After setbacks and then a sweeping rise to power, Hitler was elected Chancellor, with jobs and the economy being important campaign issues. He initially says little pubically about the Jews, although the party boycotts and physically intimidates them, (315), but he does start his camp-system, some 160 such sites established by 1933, for torture and imprisonment (302). Criminals, such as sex offenders, and communists are targeted–with German socialist support! In the press, the camps are described as anti-Communist institutions to ease them into the culture, playing off the genuine fears of Communist disintegration of laws and order. (303)
While the boycott of Jewish businesses fails to catch on, anti-Semitic policies were argued for in support of transferring Jewish professional success to Germans. (317) From the time of the boycott, “individual actions” were taken steadily against Jews–euphemism for violence and damage of property–without instigation from Berlin, acted entirely on local initiatives, though never without controversy. But, despite this uneasiness with unsanctioned, but nevertheless unpunished, violence, the tenor was against the Jews and by 1935 Hitler believed he had the popular support he needed to start passing legal restrictions based on race. And so, the Nuremburg Laws were passed forbidding the mixing of Jewish blood with German or German-related blood: banning marriages, sex and even the employ of a German woman under the age of 45 in a Jewish household. Gellately reports on, “[a] Gestapo report for Berlin [that] said Jews were now shut out of the ‘community of the people.'” (319)
The authority of the cultural elite.
Origins of Nazi genocide are in the misappropriated biological theory of Darwin as applied to society:
Nazi genocide did not take place in a vacuum. Genocide was only the most radical method of excluding groups of human beings from the German national community. The policy of exclusion followed and drew upon more than fifty years of scientific opposition to the equality of man. (1)
The would-be science of eugenics was advanced by German and other western scholars that “merged [eugenics] with the racist doctrine of ultra-nationalists to form a political ideology based on race.” Scientists created constructs and scales on human intelligence, turning “popular prejudices” into scientific and academic theory, such as sexism based on brain size. Nazi academics and doctors looked back and drew from a long tradition of academic authorities, as they so chose. (1)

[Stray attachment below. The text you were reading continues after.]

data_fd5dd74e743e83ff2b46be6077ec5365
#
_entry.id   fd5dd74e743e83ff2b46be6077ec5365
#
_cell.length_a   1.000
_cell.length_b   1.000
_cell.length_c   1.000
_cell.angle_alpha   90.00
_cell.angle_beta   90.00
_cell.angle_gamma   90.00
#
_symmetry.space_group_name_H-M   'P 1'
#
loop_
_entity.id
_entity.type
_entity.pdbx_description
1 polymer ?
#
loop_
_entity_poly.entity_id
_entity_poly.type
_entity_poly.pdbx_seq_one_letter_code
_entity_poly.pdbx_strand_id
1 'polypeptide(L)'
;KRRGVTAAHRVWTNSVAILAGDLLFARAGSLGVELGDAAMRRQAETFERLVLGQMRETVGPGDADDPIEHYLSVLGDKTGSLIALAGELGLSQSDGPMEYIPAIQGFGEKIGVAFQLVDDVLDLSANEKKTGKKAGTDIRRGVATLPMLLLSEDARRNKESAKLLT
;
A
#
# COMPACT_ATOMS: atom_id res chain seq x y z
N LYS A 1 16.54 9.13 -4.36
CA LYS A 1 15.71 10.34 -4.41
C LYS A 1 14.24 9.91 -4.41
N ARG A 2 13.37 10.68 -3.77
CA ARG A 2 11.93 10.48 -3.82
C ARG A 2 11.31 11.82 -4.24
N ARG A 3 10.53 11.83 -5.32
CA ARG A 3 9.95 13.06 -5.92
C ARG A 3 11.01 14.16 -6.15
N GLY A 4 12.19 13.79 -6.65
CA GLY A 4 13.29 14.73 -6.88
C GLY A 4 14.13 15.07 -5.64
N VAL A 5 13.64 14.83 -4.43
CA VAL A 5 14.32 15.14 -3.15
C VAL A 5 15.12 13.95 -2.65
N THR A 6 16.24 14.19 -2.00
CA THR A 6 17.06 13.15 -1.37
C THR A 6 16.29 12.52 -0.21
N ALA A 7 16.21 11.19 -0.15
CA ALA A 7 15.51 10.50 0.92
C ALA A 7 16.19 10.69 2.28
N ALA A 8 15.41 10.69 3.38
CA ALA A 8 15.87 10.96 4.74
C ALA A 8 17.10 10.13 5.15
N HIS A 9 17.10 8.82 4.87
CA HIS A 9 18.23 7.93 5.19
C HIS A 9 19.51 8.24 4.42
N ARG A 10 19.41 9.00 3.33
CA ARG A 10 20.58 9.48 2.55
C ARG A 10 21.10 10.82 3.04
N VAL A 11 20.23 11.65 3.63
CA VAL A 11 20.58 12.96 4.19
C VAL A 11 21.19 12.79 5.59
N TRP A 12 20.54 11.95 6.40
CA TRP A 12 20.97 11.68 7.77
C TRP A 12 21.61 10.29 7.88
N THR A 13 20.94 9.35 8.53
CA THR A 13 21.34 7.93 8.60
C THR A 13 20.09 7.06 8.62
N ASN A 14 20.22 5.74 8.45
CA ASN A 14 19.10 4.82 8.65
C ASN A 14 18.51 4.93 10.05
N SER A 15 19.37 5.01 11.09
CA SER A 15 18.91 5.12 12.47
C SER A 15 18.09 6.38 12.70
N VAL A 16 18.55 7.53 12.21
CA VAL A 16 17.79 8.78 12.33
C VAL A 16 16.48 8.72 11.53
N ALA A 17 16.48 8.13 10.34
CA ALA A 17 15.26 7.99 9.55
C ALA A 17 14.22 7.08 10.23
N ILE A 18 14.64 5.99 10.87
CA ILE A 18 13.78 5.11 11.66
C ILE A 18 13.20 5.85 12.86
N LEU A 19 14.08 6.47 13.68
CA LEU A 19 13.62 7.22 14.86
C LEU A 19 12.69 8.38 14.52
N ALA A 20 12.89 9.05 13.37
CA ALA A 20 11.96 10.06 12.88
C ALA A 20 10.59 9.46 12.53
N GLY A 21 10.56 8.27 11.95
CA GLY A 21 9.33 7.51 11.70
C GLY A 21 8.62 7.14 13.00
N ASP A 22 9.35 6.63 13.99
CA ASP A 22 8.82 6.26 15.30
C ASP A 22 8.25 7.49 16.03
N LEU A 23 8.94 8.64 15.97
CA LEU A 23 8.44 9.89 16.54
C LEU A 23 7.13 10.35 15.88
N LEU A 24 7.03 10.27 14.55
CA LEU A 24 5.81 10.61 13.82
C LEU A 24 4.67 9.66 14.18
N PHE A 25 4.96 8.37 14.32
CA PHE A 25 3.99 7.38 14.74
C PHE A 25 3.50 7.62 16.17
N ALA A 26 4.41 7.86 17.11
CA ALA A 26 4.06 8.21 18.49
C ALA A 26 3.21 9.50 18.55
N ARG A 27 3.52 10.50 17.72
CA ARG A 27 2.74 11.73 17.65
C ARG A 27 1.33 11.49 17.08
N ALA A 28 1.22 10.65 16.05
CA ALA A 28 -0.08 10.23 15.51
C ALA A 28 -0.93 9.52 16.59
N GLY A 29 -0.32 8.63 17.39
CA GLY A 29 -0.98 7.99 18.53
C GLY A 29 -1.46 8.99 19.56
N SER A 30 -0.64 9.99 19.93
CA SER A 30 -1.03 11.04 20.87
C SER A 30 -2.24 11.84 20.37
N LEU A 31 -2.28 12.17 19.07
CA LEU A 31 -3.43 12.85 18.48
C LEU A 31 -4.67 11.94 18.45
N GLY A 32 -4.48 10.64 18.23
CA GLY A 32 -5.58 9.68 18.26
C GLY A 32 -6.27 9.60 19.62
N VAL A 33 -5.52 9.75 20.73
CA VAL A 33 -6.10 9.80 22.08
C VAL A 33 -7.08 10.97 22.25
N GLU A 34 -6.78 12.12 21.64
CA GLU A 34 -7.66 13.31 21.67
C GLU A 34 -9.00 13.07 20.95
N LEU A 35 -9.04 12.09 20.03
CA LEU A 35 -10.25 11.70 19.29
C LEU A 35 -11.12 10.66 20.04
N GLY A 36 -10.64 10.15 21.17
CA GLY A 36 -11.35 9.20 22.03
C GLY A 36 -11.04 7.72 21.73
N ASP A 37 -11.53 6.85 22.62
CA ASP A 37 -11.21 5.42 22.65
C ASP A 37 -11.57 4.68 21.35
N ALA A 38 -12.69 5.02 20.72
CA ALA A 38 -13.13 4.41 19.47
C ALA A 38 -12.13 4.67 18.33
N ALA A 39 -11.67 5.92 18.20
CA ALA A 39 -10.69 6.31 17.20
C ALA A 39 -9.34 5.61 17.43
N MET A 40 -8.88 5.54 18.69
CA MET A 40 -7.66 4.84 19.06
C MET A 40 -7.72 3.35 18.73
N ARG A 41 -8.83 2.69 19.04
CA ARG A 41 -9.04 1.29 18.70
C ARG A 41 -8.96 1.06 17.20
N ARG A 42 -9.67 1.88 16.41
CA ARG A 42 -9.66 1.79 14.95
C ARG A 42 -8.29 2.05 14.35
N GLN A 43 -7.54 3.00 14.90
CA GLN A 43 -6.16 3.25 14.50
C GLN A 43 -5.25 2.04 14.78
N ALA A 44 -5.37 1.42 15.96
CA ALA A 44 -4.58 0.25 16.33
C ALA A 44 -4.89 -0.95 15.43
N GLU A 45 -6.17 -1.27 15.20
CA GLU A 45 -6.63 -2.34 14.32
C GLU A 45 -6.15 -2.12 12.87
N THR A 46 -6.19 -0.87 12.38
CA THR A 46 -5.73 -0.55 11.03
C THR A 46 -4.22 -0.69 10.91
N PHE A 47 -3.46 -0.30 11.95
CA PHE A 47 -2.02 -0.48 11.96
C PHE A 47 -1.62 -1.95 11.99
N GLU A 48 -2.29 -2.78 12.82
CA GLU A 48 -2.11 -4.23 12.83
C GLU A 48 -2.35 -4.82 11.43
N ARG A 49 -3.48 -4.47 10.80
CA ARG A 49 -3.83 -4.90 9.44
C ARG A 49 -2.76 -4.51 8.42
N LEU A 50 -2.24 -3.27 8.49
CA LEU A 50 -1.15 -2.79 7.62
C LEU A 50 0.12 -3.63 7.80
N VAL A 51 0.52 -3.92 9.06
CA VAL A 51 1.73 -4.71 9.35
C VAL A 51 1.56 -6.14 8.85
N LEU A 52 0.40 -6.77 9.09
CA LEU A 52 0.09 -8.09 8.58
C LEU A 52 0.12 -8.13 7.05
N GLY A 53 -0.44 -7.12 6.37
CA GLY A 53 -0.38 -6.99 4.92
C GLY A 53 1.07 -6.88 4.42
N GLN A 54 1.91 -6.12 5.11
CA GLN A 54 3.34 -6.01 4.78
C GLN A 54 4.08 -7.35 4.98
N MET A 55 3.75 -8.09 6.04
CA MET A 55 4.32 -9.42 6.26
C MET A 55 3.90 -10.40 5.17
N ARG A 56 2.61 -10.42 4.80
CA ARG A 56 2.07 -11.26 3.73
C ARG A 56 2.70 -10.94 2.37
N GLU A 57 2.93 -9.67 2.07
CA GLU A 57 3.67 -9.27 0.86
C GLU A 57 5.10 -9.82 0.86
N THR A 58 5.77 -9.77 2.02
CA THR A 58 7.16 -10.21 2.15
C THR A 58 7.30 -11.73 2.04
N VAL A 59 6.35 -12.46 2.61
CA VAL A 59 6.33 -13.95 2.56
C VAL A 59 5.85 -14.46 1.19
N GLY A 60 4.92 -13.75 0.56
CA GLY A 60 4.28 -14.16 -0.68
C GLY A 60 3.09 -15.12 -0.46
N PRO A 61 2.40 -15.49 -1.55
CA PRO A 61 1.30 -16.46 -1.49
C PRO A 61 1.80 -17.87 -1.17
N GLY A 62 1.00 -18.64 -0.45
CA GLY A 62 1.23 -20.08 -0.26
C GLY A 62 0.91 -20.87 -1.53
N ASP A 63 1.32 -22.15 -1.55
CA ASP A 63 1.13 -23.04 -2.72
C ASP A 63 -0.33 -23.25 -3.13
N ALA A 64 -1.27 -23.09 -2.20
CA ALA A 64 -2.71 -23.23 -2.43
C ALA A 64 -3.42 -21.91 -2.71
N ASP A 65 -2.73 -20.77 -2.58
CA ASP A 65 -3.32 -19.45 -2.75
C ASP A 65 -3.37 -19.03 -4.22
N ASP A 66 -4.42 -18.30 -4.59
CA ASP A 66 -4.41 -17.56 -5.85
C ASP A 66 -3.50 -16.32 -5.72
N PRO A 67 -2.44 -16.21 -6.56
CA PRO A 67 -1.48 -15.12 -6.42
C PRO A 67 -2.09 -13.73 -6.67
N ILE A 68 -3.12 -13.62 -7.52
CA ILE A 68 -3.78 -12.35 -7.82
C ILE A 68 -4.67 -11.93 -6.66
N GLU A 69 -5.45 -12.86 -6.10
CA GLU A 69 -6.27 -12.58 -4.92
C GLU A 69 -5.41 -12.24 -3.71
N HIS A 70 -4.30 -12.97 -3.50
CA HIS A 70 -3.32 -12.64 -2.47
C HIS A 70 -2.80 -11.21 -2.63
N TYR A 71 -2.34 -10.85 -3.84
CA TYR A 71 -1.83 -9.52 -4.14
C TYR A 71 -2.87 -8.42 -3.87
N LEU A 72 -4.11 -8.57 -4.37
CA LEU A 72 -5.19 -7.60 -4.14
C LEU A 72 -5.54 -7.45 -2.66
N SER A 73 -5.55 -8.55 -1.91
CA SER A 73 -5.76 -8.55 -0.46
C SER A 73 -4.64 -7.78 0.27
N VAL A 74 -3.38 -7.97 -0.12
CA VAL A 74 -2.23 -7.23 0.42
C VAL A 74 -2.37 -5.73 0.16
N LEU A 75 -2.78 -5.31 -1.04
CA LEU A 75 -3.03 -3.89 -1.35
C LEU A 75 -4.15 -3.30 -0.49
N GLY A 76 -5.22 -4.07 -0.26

With his rise to the chancellorship, Hitler and his cadre of scientists began with sterilization, in 1933 and serving “as the model for all eugenic legislation” throughout Nazi control. It forced sterilization on individuals with any of a variety of mental and physical disabilities. The later Marriage Health Law, passed in the same year as the Nuremberg Laws,
mandated screening the entire population to prevent marriages of persons considered carriers of hereditary degeneracy, particularly those covered by the sterilization law. (23)
As race hygiene had always linked disability to criminal activity, criminal traits believed to be hereditary were also targeted in 1933, often with the sympathy of law-abiding citizens. (23) A book compiling all the Nazi laws written against Jews fills a four-hundred-page tome. While the first is written in 1933, the Law for the Restoration of the Professional Civil Service,
the centerpiece of the anti-Jewish legislation was enacted in September 1935 as the Reich Citizenship Law and the Law for the Protection of German Blood and German Honor, together known as the Nuremberg racial laws. (24)
This same law will be extended to include “other racially alien blood,” especially “Negroes and Gypsies.” And, Jews will be eliminated from eligibility, though they are not originally, from German citizenship because German blood is a prerequisite. (25) Not only that, Jewish patients would be banned from hospital care under the same pretense. (268)
The Nuremberg Laws will be on display at the National Archives for most of October, positioned opposite the Magna Carta and after the arc of the Hall of the Charters of Freedom. I recommend the trip if it is possible. The documents are profound not because of the words on the pages, nor even the signatures that passed them into law, but because they represented the next step, the one that set the legal course for the Holocaust.
For more information about the documents and how they came to be at the National Archives, or to see what they said exactly, refer to the previous post which has many useful links.